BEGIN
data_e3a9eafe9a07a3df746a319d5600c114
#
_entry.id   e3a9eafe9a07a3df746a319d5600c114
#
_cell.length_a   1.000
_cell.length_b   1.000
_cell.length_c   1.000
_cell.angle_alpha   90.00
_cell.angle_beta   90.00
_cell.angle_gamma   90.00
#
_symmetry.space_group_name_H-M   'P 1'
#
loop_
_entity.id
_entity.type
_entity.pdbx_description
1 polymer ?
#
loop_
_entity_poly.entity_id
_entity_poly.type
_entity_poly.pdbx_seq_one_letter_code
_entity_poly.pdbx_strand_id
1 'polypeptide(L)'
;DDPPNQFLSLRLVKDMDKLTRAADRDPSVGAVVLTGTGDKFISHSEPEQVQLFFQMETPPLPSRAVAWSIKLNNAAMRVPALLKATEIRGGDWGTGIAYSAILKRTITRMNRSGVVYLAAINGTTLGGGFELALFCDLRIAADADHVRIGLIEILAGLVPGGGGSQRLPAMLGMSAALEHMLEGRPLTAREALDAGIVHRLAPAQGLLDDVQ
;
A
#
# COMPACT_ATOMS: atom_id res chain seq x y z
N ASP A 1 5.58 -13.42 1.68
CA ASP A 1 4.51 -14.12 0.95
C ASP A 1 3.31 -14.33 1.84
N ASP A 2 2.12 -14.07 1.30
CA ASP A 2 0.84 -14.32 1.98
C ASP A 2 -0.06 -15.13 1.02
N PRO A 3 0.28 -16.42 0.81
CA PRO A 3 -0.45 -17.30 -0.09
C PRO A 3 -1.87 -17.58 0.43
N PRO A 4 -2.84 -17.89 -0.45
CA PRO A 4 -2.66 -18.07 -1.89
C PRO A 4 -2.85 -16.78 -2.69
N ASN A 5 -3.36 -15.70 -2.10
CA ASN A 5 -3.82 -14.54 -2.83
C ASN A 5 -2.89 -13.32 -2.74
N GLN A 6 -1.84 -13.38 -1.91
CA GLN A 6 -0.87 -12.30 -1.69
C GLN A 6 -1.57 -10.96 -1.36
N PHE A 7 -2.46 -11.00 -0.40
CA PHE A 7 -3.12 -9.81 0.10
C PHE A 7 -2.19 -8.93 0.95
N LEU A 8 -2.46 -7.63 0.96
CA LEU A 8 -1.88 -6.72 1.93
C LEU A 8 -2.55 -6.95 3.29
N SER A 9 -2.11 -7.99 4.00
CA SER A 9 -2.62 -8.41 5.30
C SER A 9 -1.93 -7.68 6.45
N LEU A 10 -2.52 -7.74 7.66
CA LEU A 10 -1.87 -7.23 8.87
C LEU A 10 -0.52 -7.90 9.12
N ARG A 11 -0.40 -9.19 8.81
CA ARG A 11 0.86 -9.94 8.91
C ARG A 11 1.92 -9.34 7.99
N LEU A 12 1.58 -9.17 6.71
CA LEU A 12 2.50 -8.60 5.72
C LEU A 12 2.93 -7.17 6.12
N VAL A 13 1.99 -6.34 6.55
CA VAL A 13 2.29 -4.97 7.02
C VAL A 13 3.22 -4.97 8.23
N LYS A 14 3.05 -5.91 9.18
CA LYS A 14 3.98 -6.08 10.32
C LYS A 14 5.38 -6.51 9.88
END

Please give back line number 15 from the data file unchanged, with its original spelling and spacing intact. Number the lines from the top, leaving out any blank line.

_entity.id